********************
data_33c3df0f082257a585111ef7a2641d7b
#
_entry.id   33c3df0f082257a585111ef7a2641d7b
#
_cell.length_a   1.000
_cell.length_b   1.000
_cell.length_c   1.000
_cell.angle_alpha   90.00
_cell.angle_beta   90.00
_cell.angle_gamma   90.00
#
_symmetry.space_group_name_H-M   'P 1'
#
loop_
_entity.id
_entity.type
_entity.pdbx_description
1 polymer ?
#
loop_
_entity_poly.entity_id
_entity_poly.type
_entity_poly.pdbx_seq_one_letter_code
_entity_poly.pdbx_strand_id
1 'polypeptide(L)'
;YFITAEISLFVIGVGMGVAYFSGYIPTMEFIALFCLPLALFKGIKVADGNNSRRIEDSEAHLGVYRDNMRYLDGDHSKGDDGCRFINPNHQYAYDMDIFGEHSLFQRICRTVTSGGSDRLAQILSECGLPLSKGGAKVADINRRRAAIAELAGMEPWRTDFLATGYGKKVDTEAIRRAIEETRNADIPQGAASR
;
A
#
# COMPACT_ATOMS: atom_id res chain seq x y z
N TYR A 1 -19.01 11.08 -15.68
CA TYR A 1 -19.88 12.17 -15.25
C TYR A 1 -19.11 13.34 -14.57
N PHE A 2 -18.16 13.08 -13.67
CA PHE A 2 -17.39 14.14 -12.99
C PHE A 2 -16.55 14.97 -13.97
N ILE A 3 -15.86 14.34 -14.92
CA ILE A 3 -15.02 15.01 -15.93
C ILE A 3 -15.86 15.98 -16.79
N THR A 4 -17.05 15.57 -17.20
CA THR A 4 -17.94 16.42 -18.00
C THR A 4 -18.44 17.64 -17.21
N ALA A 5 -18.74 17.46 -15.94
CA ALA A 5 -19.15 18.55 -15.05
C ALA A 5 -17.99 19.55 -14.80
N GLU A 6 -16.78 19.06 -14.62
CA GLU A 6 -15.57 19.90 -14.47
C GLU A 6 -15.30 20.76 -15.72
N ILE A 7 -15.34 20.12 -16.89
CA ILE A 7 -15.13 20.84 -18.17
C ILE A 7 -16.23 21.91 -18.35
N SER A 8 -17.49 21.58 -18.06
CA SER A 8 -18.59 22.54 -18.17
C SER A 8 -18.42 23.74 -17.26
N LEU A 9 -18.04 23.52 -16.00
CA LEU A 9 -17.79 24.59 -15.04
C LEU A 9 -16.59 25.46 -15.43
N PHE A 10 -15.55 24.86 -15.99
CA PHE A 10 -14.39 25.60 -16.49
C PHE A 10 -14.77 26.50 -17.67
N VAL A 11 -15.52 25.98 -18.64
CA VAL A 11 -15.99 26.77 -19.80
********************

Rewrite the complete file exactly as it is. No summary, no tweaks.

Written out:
data_33c3df0f082257a585111ef7a2641d7b
#
_entry.id   33c3df0f082257a585111ef7a2641d7b
#
_cell.length_a   1.000
_cell.length_b   1.000
_cell.length_c   1.000
_cell.angle_alpha   90.00
_cell.angle_beta   90.00
_cell.angle_gamma   90.00
#
_symmetry.space_group_name_H-M   'P 1'
#
loop_
_entity.id
_entity.type
_entity.pdbx_description
1 polymer ?
#
loop_
_entity_poly.entity_id
_entity_poly.type
_entity_poly.pdbx_seq_one_letter_code
_entity_poly.pdbx_strand_id
1 'polypeptide(L)'
;YFITAEISLFVIGVGMGVAYFSGYIPTMEFIALFCLPLALFKGIKVADGNNSRRIEDSEAHLGVYRDNMRYLDGDHSKGDDGCRFINPNHQYAYDMDIFGEHSLFQRICRTVTSGGSDRLAQILSECGLPLSKGGAKVADINRRRAAIAELAGMEPWRTDFLATGYGKKVDTEAIRRAIEETRNADIPQGAASR
;
A
#
# COMPACT_ATOMS: atom_id res chain seq x y z
N TYR A 1 -19.01 11.08 -15.68
CA TYR A 1 -19.88 12.17 -15.25
C TYR A 1 -19.11 13.34 -14.57
N PHE A 2 -18.16 13.08 -13.67
CA PHE A 2 -17.39 14.14 -12.99
C PHE A 2 -16.55 14.97 -13.97
N ILE A 3 -15.86 14.34 -14.92
CA ILE A 3 -15.02 15.01 -15.93
C ILE A 3 -15.86 15.98 -16.79
N THR A 4 -17.05 15.57 -17.20
CA THR A 4 -17.94 16.42 -18.00
C THR A 4 -18.44 17.64 -17.21
N ALA A 5 -18.74 17.46 -15.94
CA ALA A 5 -19.15 18.55 -15.05
C ALA A 5 -17.99 19.55 -14.80
N GLU A 6 -16.78 19.06 -14.62
CA GLU A 6 -15.57 19.90 -14.47
C GLU A 6 -15.30 20.76 -15.72
N ILE A 7 -15.34 20.12 -16.89
CA ILE A 7 -15.13 20.84 -18.17
C ILE A 7 -16.23 21.91 -18.35
N SER A 8 -17.49 21.58 -18.06
CA SER A 8 -18.59 22.54 -18.17
C SER A 8 -18.42 23.74 -17.26
N LEU A 9 -18.04 23.52 -16.00
CA LEU A 9 -17.79 24.59 -15.04
C LEU A 9 -16.59 25.46 -15.43
N PHE A 10 -15.55 24.86 -15.99
CA PHE A 10 -14.39 25.60 -16.49
C PHE A 10 -14.77 26.50 -17.67
N VAL A 11 -15.52 25.98 -18.64
CA VAL A 11 -15.99 26.77 -19.80